Amazon Fights EU Order to Pay Back Taxes to Luxembourg

LUXEMBOURG (CN) — Arguing Thursday before the European Union’s second-highest court, Amazon fought claims that it dodged taxes in a scheme with a James Bond-worthy nickname.

The retail giant is fighting a 250 million euro ($277 million) tax bill from Brussels, which argues that the tiny European country of Luxembourg gave Amazon a sweetheart tax deal in a secret arrangement called Project Goldcrest.

Trucks leave the Amazon Logistic Center in Rheinberg, Germany, in November 2018. (AP photo/Martin Meissner)

“We are in the dark as to what justification the commission has for its allegations,” Denis Waelbroeck of international law firm Ashurst said on behalf of Luxembourg in his opening statement at the Luxembourg-based European General Court.

The European Commission, the EU’s cabinet body, launched an investigation into the Seattle-based company in 2014. It concluded that the tax arrangement allowed Amazon to shift profits from one subsidiary to another, allowing the company to reduce its European profits and thus its tax liability.

“Luxembourg gave illegal tax benefits to Amazon. As a result, almost three quarters of Amazon’s profits were not taxed,” the EU’s competition commissioner Margrethe Vestager said in an October 2017 statement.

The commission has been aggressively challenging advantageous tax deals across the 27-member political and economic union in an effort to prevent member states from undercutting one another. It wants carmaker Fiat to pay Luxembourg a $33 million tax penalty, in a case that the General Court upheld last year. It also wants Starbucks to pay the same amount to the Netherlands, in a case the commission lost but can appeal, and Apple to pay Ireland a whopping $14.3 billion in a case that is ongoing.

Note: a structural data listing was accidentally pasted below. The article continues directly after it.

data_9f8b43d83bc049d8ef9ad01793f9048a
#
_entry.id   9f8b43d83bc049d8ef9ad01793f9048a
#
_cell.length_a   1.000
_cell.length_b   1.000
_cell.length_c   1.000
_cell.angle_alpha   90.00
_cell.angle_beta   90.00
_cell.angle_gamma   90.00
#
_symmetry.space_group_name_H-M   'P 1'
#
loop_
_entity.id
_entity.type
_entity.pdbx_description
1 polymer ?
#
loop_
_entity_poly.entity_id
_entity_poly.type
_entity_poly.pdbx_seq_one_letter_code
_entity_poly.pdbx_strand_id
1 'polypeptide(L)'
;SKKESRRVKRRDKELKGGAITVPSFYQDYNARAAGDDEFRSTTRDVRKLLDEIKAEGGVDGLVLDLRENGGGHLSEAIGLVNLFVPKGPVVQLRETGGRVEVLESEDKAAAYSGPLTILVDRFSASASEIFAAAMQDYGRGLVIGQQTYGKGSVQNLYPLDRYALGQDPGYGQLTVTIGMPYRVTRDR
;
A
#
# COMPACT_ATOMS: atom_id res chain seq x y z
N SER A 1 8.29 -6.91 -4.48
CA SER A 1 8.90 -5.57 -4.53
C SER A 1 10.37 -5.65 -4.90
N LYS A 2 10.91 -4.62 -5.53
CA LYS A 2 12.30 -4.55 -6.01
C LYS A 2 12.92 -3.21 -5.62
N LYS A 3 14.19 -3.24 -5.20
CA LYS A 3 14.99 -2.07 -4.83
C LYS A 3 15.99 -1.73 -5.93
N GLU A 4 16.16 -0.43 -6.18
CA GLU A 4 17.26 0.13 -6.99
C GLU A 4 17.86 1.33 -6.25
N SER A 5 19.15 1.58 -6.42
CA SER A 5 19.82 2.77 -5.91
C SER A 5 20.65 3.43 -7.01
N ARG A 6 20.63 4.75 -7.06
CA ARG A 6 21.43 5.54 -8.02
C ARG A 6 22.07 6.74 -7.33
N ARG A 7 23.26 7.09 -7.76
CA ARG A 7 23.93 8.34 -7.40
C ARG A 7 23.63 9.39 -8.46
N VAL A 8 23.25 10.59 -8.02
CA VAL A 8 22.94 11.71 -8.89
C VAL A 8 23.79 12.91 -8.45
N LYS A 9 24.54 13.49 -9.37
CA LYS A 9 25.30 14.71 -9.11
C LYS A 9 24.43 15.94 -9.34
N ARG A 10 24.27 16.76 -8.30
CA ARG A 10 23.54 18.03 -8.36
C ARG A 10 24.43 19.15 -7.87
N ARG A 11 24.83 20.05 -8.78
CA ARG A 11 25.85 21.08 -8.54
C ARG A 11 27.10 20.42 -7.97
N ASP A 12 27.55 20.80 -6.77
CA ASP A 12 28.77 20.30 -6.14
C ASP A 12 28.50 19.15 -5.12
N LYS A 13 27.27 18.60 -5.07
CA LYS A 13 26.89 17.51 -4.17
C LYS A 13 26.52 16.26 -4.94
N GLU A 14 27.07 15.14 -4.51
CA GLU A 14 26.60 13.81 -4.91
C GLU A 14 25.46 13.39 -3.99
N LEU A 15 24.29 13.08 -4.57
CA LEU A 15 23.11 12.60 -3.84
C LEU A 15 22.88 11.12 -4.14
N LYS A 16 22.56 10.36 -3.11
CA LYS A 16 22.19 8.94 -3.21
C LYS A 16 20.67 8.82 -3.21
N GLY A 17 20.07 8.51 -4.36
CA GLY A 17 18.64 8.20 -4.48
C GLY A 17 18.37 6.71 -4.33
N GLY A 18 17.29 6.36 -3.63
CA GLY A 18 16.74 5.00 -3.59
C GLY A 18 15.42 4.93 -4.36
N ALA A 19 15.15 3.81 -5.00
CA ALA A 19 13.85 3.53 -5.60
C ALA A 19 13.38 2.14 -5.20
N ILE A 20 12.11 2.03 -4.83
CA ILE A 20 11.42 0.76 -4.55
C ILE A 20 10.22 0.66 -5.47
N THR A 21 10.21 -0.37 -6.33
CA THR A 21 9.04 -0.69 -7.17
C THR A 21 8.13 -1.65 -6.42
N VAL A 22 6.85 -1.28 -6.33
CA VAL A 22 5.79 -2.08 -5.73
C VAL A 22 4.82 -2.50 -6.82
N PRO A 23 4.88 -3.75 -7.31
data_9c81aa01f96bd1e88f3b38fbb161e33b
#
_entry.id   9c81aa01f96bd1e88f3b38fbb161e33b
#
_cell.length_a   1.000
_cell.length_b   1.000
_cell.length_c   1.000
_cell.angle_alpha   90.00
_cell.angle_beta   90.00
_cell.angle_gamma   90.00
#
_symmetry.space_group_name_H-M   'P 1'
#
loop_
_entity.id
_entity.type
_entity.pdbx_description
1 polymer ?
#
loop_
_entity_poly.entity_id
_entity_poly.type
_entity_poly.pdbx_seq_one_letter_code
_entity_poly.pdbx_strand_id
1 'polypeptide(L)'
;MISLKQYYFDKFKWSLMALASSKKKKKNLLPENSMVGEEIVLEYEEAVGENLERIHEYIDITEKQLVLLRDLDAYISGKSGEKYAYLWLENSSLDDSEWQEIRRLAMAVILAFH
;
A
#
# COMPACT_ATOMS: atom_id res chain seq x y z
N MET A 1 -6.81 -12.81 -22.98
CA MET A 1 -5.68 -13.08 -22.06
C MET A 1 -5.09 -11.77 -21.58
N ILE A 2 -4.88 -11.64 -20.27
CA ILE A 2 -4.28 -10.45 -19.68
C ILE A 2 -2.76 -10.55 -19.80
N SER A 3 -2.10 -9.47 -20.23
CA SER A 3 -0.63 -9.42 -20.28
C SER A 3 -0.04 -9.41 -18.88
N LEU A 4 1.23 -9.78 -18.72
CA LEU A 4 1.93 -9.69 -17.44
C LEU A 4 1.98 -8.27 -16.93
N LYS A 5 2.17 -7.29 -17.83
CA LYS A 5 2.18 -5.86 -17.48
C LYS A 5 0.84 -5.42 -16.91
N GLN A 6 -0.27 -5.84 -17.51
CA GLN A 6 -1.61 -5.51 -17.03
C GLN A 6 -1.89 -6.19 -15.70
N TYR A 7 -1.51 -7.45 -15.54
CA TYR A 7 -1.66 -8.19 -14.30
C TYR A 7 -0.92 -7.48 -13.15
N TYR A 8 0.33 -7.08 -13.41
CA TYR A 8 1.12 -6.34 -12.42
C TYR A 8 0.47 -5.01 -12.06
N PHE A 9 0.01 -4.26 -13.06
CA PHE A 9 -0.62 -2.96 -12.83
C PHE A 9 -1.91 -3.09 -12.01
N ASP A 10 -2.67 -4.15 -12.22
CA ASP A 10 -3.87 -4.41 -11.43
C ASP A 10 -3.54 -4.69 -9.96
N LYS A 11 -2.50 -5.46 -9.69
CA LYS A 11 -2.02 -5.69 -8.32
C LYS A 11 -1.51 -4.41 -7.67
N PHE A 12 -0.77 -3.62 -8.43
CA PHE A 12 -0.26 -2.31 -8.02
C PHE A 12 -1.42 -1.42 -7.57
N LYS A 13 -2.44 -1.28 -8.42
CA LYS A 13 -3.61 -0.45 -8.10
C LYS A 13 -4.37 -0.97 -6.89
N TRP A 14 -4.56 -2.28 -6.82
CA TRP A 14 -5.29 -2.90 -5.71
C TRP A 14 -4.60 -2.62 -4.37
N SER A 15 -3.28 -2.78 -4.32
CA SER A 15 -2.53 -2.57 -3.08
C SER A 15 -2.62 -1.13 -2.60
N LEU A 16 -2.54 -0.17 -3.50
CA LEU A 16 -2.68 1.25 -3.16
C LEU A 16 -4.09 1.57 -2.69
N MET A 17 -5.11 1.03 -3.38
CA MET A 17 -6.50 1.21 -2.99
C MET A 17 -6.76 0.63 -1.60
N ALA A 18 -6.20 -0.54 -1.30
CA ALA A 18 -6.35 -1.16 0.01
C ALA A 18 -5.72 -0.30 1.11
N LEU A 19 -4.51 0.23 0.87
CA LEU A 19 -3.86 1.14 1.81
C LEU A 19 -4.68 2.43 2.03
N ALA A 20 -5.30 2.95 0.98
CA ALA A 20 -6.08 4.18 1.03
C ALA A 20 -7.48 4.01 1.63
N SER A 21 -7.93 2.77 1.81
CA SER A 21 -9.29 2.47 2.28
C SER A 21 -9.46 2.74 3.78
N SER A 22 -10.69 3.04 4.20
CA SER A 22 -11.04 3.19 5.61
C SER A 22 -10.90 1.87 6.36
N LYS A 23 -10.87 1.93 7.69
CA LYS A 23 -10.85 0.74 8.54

The Amazon tax scheme focuses on what is known as transfer pricing, in which companies transfer intellectual property between subsidiaries. Under EU regulations, Amazon should have charged itself a fair market price, or what it would have charged a separate company.

The Guardian reported in 2016 on a trove of documents it obtained from an IRS investigation into Amazon and the company’s opening of European operations in 2003, in a plan named after the goldcrest, the state bird of the Grand Duchy of Luxembourg. Starting in 2006, the company owned by the world’s richest man, Jeff Bezos, was given a beneficial tax arrangement.

In opening statements Thursday from the European Commission, Paul-John Loewenthal objected to filings made by Luxembourg.

“We feel that Luxembourg should not be able to free-ride on arguments that it did not make,” he said, claiming that the country changed its legal arguments after seeing Amazon’s submissions. Amazon and Luxembourg are joined by Ireland, home to Apple’s European headquarters, which is similar charges in an unrelated case.

Amazon employs more than 2,000 people at its European headquarters in Luxembourg City, making it one of the largest employers in a country with a population of just over 600,000.

Following opening statements in the morning session, the hearing was opened up to questions from the five-judge panel. Amazon, in arguing that its intellectual property plays a monumental role in its business, claimed that it was a “technology company that happened to do retail.”

Bulgarian judge Alexander Kornezov pushed back on that idea.

“Do you do your shopping on Amazon, do you do it because of the technology? Or because you get a good product at a good price and delivered quickly?” he asked one of Amazon’s lawyers.

The EU isn’t the only one who wants Amazon to pay up. The Project Goldcrest documents obtained by The Guardian were from an IRS investigation into Amazon. The U.S. claims that the company owes Uncle Sam $1.5 billion in unpaid taxes that Amazon managed to avoid paying by passing profits through its Luxembourg subsidiary.

In a statement, a company spokesperson said: “Amazon pays all the taxes we are required to pay in every country where we operate.”

The commission was unimpressed with the retail giant’s arguments.

“Neither Luxembourg nor Amazon have succeeded in refuting the commission’s decision that the tax ruling gave an advantage,” Loewenthal told the court.

Hearings will continue Friday.

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